The Reivers: A Reminiscence, published in 1962, is the last novel by the American author William Faulkner. The bestselling novel was awarded the Pulitzer Prize for Fiction in 1963. Faulkner previously won this award for his book A Fable, making him one of only four authors to be awarded it more than once. Unlike many of his earlier works, it is a straightforward narration and eschews the complicated literary techniques of his more well known works. It is a picaresque novel, and as such may seem uncharacteristically lighthearted given its subject matter. For these reasons, The Reivers is often ignored by Faulkner scholars or dismissed as a lesser work. He previously had referred to writing a "Golden Book of Yoknapatawpha County" with which he would finish his literary career. It is likely that The Reivers was meant to be this "Golden Book". The Reivers was adapted into a film of the same name directed by Mark Rydell and starring Steve McQueen as Boon Hogganbeck.
The Southern Renaissance was the reinvigoration of American Southern literature in the 1920s and 1930s with the appearance of writers such as William Faulkner, Thomas Wolfe, Caroline Gordon, Margaret Mitchell, Katherine Anne Porter, Erskine Caldwell, Allen Tate, Tennessee Williams, Robert Penn Warren, and Zora Neale Hurston, among others.
A Fable is a 1954 novel written by the American author William Faulkner. He spent more than a decade and tremendous effort on it, and aspired for it to be "the best work of my life and maybe of my time". It won the Pulitzer Prize and the National Book Award. Historically, it can be seen as a precursor to Joseph Heller's Catch-22.
Juano G. "Juano" Hernández was a Puerto Rican stage and film actor who was a pioneer in the African American film industry. He made his silent picture debut in The Life of General Villa, and talking picture debut in an Oscar Micheaux film, The Girl from Chicago, which was directed at black audiences. Hernández also performed in a series of dramatic roles in mainstream Hollywood movies. His participation in the film Intruder in the Dust (1949) earned him a Golden Globe Award nomination for "New Star of the Year." Later in life he returned to Puerto Rico, where he intended to make a film based on the life of Sixto Escobar.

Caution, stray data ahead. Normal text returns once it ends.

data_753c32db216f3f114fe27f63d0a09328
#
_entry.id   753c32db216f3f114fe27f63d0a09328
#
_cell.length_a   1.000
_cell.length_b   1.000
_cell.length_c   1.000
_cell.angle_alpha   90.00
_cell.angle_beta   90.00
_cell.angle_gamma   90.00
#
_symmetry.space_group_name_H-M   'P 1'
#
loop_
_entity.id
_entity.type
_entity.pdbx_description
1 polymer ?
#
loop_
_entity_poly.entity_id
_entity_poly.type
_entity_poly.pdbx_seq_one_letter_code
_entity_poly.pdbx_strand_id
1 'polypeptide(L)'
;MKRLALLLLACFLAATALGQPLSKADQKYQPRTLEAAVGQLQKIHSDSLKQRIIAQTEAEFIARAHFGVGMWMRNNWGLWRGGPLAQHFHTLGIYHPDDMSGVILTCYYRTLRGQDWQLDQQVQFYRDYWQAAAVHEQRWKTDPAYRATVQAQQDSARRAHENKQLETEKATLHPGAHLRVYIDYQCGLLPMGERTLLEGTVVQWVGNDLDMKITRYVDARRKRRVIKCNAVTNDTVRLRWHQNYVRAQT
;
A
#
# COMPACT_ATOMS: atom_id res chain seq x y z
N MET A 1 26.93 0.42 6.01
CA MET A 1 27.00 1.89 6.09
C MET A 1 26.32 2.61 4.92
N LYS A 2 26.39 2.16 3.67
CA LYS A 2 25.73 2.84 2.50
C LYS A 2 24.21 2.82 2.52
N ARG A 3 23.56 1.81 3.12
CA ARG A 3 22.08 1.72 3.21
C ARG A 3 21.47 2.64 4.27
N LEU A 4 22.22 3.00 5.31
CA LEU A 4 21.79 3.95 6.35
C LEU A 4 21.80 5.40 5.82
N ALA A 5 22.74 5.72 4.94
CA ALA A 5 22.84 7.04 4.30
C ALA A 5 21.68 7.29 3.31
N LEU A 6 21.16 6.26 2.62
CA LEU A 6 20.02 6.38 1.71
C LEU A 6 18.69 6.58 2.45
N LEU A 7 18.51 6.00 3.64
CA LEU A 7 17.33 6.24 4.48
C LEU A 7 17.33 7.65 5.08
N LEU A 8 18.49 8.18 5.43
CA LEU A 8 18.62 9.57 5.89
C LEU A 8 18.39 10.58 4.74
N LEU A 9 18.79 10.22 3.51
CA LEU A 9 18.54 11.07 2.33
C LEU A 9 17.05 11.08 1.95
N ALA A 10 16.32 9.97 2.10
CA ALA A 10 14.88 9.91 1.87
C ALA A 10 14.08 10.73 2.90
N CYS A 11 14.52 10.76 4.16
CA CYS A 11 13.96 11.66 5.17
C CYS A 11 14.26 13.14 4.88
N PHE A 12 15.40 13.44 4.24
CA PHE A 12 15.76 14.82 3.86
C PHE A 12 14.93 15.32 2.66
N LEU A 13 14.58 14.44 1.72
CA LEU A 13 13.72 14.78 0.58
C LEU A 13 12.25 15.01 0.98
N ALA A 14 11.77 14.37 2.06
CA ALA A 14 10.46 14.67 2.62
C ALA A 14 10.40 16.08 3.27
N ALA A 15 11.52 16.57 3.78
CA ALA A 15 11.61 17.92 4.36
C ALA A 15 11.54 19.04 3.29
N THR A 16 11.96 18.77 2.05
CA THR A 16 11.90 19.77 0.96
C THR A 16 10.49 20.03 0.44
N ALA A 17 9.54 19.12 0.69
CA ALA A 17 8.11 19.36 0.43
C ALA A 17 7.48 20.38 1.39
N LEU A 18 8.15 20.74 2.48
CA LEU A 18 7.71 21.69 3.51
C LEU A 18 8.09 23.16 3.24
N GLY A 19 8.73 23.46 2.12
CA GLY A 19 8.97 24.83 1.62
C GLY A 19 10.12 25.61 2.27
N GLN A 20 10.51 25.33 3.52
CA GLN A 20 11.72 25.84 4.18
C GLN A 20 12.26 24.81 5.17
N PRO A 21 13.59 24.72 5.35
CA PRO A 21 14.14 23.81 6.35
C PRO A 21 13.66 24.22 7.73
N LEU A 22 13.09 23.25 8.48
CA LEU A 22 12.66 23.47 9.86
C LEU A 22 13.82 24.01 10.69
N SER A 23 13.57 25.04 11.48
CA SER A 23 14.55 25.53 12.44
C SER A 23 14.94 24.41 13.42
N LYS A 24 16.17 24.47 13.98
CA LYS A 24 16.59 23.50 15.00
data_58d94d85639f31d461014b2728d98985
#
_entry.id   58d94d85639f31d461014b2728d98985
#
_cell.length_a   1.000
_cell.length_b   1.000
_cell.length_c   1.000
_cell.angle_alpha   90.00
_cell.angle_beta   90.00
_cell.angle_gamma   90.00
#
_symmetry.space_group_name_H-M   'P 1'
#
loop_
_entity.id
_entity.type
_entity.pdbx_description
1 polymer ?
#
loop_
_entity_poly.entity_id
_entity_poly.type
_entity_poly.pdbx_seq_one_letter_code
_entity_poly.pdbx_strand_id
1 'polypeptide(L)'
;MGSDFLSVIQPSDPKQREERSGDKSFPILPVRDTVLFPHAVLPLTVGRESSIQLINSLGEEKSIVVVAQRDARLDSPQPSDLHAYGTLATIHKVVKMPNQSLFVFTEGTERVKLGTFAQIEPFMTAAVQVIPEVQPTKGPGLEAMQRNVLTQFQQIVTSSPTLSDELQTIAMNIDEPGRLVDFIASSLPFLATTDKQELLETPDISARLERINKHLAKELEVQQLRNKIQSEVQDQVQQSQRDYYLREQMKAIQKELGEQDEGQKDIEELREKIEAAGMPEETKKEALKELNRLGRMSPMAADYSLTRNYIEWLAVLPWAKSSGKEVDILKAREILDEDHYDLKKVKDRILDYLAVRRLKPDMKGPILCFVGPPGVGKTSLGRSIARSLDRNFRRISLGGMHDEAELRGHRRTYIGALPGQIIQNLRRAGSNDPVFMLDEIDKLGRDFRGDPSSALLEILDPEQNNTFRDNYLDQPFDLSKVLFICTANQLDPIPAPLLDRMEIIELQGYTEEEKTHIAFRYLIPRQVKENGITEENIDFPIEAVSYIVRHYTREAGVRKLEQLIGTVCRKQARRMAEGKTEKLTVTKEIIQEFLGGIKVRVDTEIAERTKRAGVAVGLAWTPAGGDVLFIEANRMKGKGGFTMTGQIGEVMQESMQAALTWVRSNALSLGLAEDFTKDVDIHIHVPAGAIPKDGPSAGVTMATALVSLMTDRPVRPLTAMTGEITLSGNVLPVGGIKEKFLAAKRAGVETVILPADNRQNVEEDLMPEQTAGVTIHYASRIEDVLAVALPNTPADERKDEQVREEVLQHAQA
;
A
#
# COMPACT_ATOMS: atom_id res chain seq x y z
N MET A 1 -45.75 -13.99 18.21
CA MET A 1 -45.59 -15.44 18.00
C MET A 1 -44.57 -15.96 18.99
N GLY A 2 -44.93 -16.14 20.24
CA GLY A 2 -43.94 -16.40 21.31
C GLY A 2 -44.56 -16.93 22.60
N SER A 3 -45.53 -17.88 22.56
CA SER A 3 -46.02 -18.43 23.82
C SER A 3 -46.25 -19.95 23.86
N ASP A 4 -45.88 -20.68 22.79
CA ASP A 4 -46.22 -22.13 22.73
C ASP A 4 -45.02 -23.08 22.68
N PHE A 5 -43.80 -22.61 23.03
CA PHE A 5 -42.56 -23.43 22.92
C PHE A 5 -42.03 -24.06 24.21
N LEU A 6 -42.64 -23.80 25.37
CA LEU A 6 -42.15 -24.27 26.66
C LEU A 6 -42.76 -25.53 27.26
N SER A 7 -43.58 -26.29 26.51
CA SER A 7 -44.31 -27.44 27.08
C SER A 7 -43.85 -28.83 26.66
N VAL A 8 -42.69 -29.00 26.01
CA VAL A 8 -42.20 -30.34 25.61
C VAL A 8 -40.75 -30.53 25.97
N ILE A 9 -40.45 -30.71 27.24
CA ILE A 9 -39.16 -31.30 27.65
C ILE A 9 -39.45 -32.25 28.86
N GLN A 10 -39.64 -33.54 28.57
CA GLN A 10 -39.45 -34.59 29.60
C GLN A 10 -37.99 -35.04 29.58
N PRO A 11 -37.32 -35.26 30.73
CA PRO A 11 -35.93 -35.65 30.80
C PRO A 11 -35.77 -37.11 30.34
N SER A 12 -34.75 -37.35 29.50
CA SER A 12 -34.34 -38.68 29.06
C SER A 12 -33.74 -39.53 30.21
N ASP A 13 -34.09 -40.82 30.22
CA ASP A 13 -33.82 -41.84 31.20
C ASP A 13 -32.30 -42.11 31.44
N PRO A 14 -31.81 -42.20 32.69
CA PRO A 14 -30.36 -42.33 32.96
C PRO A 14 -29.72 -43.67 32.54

The Mansion is a novel by the American author William Faulkner, published in 1959. It is the last in a trilogy of books about the fictional Snopes family of Mississippi, following The Hamlet and The Town.
Requiem for a Nun is a work of fiction written by William Faulkner. It is a sequel to Faulkner's early novel Sanctuary, which introduced the characters of Temple Drake, her friend Gowan Stevens, and Gowan's uncle Gavin Stevens. The events in Requiem are set in Faulkner's fictional Yoknapatawpha County and Jackson, Mississippi, in November 1937 and March 1938, eight years after the events of Sanctuary. In Requiem, Temple, now married with a child, must learn to deal with her violent, turbulent past as related in Sanctuary.
Flags in the Dust is a novel by the American author William Faulkner, completed in 1927. His publisher heavily edited the manuscript with Faulkner's reluctant consent, removing about 40,000 words in the process. That version was published as Sartoris in 1929. Faulkner's original manuscript of Flags in the Dust was published in 1973, and Sartoris was subsequently taken out of print.
The Town is a novel by the American author William Faulkner, published in 1957, about the fictional Snopes family of Mississippi. It is the second of the "Snopes" trilogy, following The Hamlet (1940) and completed by The Mansion (1959).
Intruder in the Dust is a 1949 crime drama film produced and directed by Clarence Brown and starring David Brian, Claude Jarman Jr. and Juano Hernandez. The film is based on the 1948 novel Intruder in the Dust by William Faulkner.
Knight’s Gambit is a 1949 short story collection by the American author William Faulkner, and contains a short story of the same name. The book collects six of Faulkner’s stories about attorney Gavin Stevens, who also takes a leading part in his novel Intruder in the Dust.
Gavin Stevens is a lawyer and the county attorney in Jefferson in Faulkner’s fictional Yoknapatawpha County, Mississippi. He was educated at Harvard and Heidelberg universities.
The literature of Mississippi, United States, includes fiction, poetry, and nonfiction. Mississippi has a literary tradition that arise from a diverse mix of cultures and races. Traditional themes from this genre of literature lean towards the past, conflict and change, and southern history in general; however, in the modern era, work have shifted towards deeply Southern works that do not rely on these traditional themes.